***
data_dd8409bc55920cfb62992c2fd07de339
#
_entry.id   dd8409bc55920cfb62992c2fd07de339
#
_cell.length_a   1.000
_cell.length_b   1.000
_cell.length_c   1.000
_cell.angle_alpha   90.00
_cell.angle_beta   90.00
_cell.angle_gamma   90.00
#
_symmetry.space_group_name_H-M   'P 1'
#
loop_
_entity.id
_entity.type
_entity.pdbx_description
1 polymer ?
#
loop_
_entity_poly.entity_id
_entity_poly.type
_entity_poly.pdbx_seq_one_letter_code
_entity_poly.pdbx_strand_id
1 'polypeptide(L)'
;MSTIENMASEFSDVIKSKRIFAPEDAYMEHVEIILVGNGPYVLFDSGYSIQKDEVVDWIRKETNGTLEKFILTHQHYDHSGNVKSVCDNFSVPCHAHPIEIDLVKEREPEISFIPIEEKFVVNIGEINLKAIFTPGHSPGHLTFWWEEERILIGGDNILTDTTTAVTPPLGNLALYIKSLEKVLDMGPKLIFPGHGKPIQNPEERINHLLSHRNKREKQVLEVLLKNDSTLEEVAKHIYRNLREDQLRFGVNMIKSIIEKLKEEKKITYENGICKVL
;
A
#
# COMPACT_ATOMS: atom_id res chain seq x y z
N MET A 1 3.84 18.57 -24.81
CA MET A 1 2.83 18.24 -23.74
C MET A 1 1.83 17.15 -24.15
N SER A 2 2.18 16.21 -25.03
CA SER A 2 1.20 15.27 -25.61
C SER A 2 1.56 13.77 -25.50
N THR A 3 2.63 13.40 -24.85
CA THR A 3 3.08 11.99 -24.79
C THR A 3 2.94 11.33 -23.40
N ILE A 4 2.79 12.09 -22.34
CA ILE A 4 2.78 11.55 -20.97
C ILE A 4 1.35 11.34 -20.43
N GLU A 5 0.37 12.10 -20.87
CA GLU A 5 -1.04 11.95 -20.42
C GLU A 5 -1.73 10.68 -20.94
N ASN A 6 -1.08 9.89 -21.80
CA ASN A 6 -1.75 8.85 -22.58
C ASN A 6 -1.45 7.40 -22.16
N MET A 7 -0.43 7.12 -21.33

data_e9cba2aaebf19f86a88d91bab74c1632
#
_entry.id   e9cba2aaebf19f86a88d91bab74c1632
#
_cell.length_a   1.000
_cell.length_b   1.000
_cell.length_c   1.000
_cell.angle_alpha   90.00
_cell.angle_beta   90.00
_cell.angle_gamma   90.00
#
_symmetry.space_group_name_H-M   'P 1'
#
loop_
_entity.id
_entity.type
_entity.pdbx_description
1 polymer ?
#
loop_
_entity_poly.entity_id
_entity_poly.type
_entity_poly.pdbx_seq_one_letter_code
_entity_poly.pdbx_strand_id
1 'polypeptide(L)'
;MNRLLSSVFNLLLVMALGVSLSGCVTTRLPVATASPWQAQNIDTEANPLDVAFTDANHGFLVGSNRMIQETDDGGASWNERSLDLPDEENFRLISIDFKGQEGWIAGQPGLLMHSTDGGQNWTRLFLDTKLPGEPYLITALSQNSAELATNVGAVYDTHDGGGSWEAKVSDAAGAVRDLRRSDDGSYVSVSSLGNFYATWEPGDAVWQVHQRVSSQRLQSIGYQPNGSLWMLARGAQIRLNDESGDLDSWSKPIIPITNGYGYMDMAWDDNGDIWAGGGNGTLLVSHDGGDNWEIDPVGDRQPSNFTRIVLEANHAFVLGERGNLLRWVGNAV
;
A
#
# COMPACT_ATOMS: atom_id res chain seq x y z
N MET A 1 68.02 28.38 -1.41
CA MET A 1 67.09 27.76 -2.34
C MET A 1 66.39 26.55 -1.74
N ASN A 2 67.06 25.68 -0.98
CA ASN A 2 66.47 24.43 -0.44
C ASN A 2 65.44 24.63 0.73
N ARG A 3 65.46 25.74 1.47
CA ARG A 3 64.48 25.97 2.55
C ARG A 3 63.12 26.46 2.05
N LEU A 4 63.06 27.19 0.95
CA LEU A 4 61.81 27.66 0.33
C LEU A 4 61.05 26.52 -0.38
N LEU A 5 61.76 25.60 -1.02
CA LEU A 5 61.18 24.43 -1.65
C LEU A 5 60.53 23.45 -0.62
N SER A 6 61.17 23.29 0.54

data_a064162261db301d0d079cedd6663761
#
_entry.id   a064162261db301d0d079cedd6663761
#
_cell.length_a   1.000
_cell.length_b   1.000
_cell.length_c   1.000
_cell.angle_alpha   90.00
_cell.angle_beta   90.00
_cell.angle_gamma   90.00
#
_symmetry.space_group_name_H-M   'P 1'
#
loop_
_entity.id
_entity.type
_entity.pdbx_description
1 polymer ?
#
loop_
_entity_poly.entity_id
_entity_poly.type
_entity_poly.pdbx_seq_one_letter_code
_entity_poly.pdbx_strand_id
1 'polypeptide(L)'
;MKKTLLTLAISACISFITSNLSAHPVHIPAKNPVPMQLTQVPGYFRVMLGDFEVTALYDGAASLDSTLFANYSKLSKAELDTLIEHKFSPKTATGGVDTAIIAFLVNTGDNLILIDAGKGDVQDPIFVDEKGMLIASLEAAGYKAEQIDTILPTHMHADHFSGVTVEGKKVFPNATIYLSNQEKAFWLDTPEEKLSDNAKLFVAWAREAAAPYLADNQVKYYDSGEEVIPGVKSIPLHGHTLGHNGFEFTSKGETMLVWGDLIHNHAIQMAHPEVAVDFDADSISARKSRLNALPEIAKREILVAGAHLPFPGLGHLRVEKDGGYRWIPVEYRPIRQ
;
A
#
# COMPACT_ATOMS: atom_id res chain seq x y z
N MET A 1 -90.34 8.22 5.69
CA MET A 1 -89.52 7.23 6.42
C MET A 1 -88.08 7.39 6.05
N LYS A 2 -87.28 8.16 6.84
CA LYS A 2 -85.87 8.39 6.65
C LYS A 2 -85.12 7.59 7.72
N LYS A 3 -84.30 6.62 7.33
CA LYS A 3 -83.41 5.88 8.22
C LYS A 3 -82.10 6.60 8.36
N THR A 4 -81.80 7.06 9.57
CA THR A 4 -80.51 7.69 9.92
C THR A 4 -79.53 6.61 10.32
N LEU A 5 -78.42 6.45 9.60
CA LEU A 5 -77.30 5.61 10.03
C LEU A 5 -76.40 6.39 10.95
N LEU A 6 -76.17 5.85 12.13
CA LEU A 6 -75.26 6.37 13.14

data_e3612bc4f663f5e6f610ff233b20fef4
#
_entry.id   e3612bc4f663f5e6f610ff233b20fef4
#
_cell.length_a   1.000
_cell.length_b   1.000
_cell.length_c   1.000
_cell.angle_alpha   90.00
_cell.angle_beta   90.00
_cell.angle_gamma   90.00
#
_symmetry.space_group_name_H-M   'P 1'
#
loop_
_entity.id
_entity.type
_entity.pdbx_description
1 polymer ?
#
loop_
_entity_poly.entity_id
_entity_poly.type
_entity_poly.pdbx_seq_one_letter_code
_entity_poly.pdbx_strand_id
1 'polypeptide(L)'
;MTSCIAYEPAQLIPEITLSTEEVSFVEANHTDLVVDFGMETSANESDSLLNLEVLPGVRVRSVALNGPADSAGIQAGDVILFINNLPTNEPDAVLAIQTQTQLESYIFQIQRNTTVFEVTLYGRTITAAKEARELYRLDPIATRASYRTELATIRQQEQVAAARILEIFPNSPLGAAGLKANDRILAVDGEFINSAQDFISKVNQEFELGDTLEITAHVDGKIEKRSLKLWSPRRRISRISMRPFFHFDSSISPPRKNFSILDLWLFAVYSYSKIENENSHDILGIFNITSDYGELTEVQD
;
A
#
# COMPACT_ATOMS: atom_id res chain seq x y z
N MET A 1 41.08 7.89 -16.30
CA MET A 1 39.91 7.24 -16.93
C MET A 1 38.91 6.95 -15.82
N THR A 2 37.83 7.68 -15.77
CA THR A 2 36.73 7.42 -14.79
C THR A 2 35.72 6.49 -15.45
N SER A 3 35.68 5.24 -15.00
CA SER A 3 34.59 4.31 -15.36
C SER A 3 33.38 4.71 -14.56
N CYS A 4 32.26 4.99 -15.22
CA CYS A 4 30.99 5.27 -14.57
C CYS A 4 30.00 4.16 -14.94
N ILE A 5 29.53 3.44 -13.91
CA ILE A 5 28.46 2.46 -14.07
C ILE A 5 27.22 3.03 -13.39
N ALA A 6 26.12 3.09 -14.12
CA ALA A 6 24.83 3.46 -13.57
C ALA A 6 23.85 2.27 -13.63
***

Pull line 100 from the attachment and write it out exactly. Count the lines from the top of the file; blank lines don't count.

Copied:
_cell.length_a   1.000